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 October 6th, 2016, 11:30 PM #1 Member   Joined: Sep 2016 From: zambia Posts: 31 Thanks: 0 irrational numbers 1. Show that if p^2 is divisible by 3,then p is also divisible by 3
 October 7th, 2016, 06:23 AM #2 Member   Joined: Aug 2015 From: Montenegro (Podgorica) Posts: 37 Thanks: 4 for p^2 to be devisible by 3, p needs to be 3 or composite number that have 3 at least once in his prime factors..
 October 7th, 2016, 06:40 AM #3 Senior Member     Joined: Mar 2011 From: Chicago, IL Posts: 214 Thanks: 77 If p is divisible by 3, then: p=3n Let's make prime factorization of p: $\displaystyle p=a_1a_2a_3...a_m$ Then: $\displaystyle p^2=a_1a_1a_2a_2a_3a_3...a_ma_m$ Let's make prime factorization of 3n: $\displaystyle 3b_1b_2b_3...b_{2m-1}$ 2m-1 is because of unique factorization theorem, and because of the same theorem, one of the $\displaystyle a_1,a_2,a_3,...,a_m$ must equal to 3. So: $\displaystyle p=a_1a_2a_3...\cdot 3\cdot...a_m$ is divisible by 3. Thanks from topsquark
October 7th, 2016, 07:05 AM   #4
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Quote:
 Originally Posted by jeho 1. Show that if p^2 is divisible by 3,then p is also divisible by 3
The contrapositive is much clearer for me: if $p$ is not divisible by $3$, then $p^2$ is not divisible by $3$. This is a direct consequence of the unique prime factorisation of integers.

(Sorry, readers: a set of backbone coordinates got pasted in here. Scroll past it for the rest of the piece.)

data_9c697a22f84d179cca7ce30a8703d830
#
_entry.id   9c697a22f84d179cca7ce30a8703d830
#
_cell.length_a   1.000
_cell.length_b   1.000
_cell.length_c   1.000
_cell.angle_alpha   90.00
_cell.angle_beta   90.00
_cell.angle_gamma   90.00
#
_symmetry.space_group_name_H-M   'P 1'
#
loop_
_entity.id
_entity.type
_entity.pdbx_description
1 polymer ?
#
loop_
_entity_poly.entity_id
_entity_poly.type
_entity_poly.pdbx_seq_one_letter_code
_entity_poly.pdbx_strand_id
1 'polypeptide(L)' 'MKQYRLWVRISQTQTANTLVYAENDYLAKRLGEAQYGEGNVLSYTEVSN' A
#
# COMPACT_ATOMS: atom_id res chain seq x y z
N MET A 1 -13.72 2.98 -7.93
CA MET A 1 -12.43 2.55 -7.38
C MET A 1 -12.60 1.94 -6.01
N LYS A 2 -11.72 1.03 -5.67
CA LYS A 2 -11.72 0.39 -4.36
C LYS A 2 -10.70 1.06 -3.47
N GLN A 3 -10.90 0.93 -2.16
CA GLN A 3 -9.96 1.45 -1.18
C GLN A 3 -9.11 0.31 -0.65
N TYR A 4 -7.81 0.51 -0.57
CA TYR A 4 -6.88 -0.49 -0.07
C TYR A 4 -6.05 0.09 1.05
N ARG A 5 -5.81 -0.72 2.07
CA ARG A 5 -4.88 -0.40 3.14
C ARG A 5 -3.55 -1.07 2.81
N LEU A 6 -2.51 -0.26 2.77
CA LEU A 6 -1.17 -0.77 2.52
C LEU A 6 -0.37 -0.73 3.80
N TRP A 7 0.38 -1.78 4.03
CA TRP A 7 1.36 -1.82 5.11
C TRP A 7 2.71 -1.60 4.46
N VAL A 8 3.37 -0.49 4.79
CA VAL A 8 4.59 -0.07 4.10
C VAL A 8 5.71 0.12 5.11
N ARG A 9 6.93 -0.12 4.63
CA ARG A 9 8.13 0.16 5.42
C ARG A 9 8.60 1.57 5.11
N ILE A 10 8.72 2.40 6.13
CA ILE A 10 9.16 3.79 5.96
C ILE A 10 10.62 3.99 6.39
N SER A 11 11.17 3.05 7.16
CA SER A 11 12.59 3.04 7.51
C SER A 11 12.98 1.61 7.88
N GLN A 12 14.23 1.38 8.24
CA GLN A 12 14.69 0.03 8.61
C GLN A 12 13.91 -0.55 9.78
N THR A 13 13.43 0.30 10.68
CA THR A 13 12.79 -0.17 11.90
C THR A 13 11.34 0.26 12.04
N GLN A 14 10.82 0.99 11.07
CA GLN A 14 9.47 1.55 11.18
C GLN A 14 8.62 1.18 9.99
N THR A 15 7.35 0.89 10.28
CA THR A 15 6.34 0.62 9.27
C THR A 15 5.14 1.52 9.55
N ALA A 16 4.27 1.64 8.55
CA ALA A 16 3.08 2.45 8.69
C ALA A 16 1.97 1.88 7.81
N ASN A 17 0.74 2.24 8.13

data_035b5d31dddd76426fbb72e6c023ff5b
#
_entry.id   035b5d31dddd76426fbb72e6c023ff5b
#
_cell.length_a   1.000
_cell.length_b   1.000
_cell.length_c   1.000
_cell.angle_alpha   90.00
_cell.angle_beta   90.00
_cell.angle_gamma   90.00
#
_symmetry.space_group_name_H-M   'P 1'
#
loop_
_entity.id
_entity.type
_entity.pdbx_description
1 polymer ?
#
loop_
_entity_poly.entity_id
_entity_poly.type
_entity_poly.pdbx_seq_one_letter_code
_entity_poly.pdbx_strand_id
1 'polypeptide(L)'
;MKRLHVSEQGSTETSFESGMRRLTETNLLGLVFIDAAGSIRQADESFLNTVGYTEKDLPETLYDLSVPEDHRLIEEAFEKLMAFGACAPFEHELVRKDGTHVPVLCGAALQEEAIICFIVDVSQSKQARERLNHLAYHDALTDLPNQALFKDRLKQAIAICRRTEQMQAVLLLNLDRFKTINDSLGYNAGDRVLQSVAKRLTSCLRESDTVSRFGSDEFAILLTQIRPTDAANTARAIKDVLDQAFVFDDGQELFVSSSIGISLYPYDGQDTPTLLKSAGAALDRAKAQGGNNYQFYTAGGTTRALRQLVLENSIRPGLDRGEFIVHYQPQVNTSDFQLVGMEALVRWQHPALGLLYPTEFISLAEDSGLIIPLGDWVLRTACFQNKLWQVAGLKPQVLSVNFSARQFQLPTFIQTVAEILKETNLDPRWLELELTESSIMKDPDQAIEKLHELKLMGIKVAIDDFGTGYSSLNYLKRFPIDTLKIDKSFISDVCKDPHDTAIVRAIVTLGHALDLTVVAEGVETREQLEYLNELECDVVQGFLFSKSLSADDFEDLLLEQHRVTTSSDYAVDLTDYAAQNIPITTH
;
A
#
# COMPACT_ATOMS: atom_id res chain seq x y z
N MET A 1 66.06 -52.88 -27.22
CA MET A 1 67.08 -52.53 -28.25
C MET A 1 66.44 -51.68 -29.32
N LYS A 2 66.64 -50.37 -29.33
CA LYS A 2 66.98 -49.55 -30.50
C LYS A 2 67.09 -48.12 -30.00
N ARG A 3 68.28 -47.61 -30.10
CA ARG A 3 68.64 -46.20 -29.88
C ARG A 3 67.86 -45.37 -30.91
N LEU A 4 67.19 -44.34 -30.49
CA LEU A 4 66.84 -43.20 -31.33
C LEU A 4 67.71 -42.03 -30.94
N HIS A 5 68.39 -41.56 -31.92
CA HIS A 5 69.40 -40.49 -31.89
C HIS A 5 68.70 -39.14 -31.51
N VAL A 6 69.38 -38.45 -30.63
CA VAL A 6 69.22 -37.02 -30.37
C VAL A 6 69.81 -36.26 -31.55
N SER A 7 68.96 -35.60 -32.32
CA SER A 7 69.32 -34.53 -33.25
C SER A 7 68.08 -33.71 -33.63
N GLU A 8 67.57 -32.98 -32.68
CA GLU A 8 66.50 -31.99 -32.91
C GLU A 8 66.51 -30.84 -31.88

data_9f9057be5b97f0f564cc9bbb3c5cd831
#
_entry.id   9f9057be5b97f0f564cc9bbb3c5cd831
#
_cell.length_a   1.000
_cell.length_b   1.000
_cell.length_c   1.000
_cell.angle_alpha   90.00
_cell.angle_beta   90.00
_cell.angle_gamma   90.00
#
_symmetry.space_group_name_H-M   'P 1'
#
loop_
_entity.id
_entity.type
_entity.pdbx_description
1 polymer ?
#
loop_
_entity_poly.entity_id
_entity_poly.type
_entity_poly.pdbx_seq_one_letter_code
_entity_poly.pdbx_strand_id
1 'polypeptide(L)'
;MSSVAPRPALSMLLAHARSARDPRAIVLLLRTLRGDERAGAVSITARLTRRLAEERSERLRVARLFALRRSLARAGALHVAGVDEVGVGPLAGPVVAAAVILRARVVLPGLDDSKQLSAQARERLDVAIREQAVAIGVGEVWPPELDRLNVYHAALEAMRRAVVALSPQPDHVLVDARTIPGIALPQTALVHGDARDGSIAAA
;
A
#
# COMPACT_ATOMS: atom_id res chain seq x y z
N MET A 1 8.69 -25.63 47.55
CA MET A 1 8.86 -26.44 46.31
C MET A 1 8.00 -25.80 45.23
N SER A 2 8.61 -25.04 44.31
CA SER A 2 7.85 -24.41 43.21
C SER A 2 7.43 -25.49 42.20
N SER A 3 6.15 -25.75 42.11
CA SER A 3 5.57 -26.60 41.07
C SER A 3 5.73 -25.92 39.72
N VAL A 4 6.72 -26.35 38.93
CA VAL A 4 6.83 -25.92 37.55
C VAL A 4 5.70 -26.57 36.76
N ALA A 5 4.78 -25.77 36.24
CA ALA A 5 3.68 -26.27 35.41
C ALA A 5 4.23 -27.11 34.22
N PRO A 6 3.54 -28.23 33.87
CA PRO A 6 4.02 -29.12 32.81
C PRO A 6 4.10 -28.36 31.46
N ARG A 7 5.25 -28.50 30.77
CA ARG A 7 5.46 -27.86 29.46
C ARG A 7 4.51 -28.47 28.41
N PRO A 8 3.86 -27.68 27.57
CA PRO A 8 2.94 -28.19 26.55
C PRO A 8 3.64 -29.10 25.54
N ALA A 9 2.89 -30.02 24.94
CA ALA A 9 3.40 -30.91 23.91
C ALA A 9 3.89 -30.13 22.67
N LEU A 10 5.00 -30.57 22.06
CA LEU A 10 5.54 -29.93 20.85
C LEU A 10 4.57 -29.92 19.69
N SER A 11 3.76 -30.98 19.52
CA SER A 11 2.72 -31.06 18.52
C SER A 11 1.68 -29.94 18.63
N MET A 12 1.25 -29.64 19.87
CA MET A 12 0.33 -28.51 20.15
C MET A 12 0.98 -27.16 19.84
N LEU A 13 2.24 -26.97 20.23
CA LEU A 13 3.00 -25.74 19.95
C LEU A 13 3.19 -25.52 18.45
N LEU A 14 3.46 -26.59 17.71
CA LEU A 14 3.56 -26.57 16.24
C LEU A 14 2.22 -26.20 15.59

October 8th, 2016, 01:12 AM #5 Member   Joined: Sep 2016 From: India Posts: 88 Thanks: 30 If $p$ is divisible by 3 then it will also divisible by $p^2$ and $p^2$ is divisible by 3 then it will also divisible by $p$.
October 8th, 2016, 05:59 AM   #6
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Quote:
 Originally Posted by deesuwalka If $p$ is divisible by 3 then > > it < < will also [be] divisible by $p^2$ and $p^2$ is divisible by 3 then it will also divisible by $p$.
This post doesn't make sense, just from your first 13 words/numbers alone, not including the word "be" I inserted.

Because of the ambiguous construction, the pronoun, "it," which I highlighted, could refer to p or to 3.

If "it" refers to p, then part of your statement means "p will also [be] divisible by $\displaystyle \ p^2. \ \$
That isn't true, unless p = $\displaystyle \ p^2 \ \ne \ 0.$

If "it" refers to 3, then that part of your statement means "3 will also [be] divisible by $\displaystyle \ p^2. \ \$
That isn't true unless p is -1 or 1.

Last edited by Math Message Board tutor; October 8th, 2016 at 06:15 AM.

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